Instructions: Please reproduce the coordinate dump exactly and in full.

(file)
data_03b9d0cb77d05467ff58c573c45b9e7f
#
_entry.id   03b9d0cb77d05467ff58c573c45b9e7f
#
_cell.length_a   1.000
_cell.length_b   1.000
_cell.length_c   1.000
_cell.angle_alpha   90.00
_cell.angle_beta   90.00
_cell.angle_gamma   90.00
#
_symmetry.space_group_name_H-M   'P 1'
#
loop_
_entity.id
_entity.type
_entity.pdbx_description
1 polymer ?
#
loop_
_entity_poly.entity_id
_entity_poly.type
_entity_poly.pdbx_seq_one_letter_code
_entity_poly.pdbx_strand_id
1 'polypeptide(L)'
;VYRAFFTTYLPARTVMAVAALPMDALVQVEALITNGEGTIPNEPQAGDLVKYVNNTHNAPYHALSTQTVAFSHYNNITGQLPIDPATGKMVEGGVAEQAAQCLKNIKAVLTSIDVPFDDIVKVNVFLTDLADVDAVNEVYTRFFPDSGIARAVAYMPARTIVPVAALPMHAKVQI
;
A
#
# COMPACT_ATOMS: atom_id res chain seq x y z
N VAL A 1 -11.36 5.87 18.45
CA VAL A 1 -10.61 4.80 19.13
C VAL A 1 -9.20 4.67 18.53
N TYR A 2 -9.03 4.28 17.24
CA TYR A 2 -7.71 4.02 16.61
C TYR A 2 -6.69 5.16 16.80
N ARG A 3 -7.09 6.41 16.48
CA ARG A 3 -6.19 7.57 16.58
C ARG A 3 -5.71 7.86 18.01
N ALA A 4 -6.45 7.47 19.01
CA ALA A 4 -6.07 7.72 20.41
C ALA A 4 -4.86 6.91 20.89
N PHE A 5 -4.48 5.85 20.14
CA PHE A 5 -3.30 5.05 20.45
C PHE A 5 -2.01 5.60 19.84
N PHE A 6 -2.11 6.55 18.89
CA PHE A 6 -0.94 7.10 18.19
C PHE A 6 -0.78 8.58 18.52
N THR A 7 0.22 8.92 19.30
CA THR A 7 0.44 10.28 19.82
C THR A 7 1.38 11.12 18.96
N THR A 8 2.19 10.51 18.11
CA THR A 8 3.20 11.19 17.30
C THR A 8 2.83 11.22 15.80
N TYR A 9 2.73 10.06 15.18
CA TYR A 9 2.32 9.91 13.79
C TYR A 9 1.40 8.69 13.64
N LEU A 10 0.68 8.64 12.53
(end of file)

data_03b9d0cb77d05467ff58c573c45b9e7f
#
_entry.id   03b9d0cb77d05467ff58c573c45b9e7f
#
_cell.length_a   1.000
_cell.length_b   1.000
_cell.length_c   1.000
_cell.angle_alpha   90.00
_cell.angle_beta   90.00
_cell.angle_gamma   90.00
#
_symmetry.space_group_name_H-M   'P 1'
#
loop_
_entity.id
_entity.type
_entity.pdbx_description
1 polymer ?
#
loop_
_entity_poly.entity_id
_entity_poly.type
_entity_poly.pdbx_seq_one_letter_code
_entity_poly.pdbx_strand_id
1 'polypeptide(L)'
;VYRAFFTTYLPARTVMAVAALPMDALVQVEALITNGEGTIPNEPQAGDLVKYVNNTHNAPYHALSTQTVAFSHYNNITGQLPIDPATGKMVEGGVAEQAAQCLKNIKAVLTSIDVPFDDIVKVNVFLTDLADVDAVNEVYTRFFPDSGIARAVAYMPARTIVPVAALPMHAKVQI
;
A
#
# COMPACT_ATOMS: atom_id res chain seq x y z
N VAL A 1 -11.36 5.87 18.45
CA VAL A 1 -10.61 4.80 19.13
C VAL A 1 -9.20 4.67 18.53
N TYR A 2 -9.03 4.28 17.24
CA TYR A 2 -7.71 4.02 16.61
C TYR A 2 -6.69 5.16 16.80
N ARG A 3 -7.09 6.41 16.48
CA ARG A 3 -6.19 7.57 16.58
C ARG A 3 -5.71 7.86 18.01
N ALA A 4 -6.45 7.47 19.01
CA ALA A 4 -6.07 7.72 20.41
C ALA A 4 -4.86 6.91 20.89
N PHE A 5 -4.48 5.85 20.14
CA PHE A 5 -3.30 5.05 20.45
C PHE A 5 -2.01 5.60 19.84
N PHE A 6 -2.11 6.55 18.89
CA PHE A 6 -0.94 7.10 18.19
C PHE A 6 -0.78 8.58 18.52
N THR A 7 0.22 8.92 19.30
CA THR A 7 0.44 10.28 19.82
C THR A 7 1.38 11.12 18.96
N THR A 8 2.19 10.51 18.11
CA THR A 8 3.20 11.19 17.30
C THR A 8 2.83 11.22 15.80
N TYR A 9 2.73 10.06 15.18
CA TYR A 9 2.32 9.91 13.79
C TYR A 9 1.40 8.69 13.64
N LEU A 10 0.68 8.64 12.53